(New throughout, adds comments from Treasury chief, and background)
BRASILIA, June 27 (Reuters) - Brazil’s central government in May posted its widest-ever primary budget deficit for that month, a surprise shortfall that raises further doubts about whether President Dilma Rousseff can meet a key fiscal savings goal this year.
The central government, which includes results from federal ministries, the central bank and social security, posted a primary deficit of 10.502 billion reais ($4.77 billion) in May, the country’s Treasury said on Friday.
There was a surplus of 16.6 billion reais in April due to a surge in extraordinary revenues stemming from state companies’ dividends and concession premiums.
In the first five months of the year, the central government has achieved less than a quarter of the 80.7 billion-reais goal it set for 2014.
Treasury chief Arno Augustin told reporters in Brasilia that the surprise deficit was caused by a fall in tax revenue, but that the government believes it can reach its annual goal.
The government will get some extra cash from a decision to sell billions of dollars worth of offshore oil rights to state-run oil company Petroleo Brasileiro SA. Rating agencies warned on Friday that the price could strain company finances and hurt its credit-worthiness.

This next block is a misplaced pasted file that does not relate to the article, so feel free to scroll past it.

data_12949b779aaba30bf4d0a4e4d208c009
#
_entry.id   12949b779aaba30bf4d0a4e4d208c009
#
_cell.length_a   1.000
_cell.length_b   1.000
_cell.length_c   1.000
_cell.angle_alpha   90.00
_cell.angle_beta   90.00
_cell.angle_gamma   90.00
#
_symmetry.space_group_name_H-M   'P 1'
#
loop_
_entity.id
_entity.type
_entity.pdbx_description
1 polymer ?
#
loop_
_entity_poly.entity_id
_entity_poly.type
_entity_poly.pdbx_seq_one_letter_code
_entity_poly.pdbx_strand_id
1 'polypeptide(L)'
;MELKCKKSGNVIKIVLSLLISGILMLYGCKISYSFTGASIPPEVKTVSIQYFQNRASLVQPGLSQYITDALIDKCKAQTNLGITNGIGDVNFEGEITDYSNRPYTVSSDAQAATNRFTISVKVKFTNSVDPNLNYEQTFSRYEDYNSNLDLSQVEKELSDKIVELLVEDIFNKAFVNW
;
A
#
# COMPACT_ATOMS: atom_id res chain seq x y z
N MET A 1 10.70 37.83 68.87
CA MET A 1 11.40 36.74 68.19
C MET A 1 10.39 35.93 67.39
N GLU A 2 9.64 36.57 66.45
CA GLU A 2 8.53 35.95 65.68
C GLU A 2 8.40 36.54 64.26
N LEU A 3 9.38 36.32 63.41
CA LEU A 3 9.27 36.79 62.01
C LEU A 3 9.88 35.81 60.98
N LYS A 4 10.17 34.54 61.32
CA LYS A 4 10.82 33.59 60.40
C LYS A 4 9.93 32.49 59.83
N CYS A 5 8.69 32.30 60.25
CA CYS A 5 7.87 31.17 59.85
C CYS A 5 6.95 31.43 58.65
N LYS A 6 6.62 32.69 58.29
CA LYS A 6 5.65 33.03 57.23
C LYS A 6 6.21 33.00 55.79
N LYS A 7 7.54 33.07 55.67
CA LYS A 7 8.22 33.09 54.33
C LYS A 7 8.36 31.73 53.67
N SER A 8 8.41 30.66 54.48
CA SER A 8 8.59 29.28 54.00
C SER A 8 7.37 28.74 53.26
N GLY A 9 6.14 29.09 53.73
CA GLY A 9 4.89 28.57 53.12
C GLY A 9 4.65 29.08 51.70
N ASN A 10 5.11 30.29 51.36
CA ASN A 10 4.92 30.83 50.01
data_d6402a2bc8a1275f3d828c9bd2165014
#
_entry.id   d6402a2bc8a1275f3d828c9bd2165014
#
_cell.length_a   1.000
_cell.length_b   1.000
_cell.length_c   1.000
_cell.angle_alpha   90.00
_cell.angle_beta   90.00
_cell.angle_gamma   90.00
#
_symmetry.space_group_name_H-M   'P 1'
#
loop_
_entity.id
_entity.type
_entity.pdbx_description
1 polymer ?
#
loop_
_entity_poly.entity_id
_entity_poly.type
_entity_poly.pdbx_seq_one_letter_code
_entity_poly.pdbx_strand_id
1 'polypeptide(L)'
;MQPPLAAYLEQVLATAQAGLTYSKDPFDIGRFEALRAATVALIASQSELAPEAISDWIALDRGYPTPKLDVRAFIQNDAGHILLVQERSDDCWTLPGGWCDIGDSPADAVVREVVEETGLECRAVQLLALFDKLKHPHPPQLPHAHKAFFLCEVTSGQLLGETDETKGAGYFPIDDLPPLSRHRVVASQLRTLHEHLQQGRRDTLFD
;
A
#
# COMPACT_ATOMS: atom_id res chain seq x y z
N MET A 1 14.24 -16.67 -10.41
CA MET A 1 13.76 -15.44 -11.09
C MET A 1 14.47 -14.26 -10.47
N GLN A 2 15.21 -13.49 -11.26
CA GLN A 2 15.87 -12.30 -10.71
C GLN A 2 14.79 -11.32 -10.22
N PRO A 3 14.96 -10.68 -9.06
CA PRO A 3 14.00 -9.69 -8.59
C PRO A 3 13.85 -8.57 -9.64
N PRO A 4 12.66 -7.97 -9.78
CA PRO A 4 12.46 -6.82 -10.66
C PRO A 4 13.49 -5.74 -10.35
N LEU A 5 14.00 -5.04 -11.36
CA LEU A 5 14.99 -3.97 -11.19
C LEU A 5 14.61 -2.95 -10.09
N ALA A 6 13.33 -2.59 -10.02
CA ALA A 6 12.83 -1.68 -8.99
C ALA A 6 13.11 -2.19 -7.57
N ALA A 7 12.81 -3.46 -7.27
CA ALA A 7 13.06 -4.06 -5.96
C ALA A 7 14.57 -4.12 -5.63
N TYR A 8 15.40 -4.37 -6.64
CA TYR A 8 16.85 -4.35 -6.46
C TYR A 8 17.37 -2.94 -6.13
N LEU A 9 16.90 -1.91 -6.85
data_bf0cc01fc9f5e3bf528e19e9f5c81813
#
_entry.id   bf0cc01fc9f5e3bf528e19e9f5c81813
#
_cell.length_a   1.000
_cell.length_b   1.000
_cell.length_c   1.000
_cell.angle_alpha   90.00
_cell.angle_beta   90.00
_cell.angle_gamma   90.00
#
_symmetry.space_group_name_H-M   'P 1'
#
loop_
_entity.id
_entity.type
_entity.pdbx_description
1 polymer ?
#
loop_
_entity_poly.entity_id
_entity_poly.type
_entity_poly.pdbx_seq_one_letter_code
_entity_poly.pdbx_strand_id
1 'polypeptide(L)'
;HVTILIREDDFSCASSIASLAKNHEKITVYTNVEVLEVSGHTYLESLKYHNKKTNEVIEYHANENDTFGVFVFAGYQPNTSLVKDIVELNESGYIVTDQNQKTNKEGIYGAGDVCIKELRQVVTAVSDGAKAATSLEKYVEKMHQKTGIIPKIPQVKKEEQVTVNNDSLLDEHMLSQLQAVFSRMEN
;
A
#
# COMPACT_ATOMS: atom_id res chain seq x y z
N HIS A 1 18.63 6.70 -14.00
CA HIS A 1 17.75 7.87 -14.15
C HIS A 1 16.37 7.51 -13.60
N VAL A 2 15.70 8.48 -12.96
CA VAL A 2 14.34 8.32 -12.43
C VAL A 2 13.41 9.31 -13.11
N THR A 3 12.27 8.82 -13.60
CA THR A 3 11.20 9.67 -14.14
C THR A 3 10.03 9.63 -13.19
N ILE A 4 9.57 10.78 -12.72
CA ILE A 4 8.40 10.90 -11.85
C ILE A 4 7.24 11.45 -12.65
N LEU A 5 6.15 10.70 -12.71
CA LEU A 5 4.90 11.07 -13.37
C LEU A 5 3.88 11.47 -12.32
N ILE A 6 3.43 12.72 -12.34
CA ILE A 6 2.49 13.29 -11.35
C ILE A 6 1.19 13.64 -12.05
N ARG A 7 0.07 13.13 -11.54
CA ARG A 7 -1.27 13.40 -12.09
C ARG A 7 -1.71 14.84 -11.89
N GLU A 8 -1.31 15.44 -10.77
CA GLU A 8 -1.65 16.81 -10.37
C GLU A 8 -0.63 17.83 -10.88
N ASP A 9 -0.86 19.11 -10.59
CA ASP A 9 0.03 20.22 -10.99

Augustin said Petrobras is expected to pay an initial 2 billion reais from that amount by the end of the year and that state development bank BNDES is set to contribute with 1 billion reais in dividends in June.
The government has resorted to extraordinary revenues such as dividend payments, overdue tax settlements and concession premiums to make up for almost stagnant tax revenues. Many economists say the use of one-off cash resources is not sustainable and hides deeper problems related to the government’s expansionary fiscal policies.
The central bank is scheduled on Monday to release the country’s consolidated fiscal results, which includes states and municipalities and is regarded as the benchmark for Brazil’s fiscal performance.
Brazil’s public finances have deteriorated under Rousseff as spending has grown while revenues have remained flat, leading Standard & Poor’s to downgrade the country’s sovereign debt rating closer to junk status earlier this year.
$1 = 2.20 Brazilian reais Reporting by Luciana Otoni; Writing by Alonso Soto; Editing by Chizu Nomiyama, Meredith Mazzilli and David Gregorio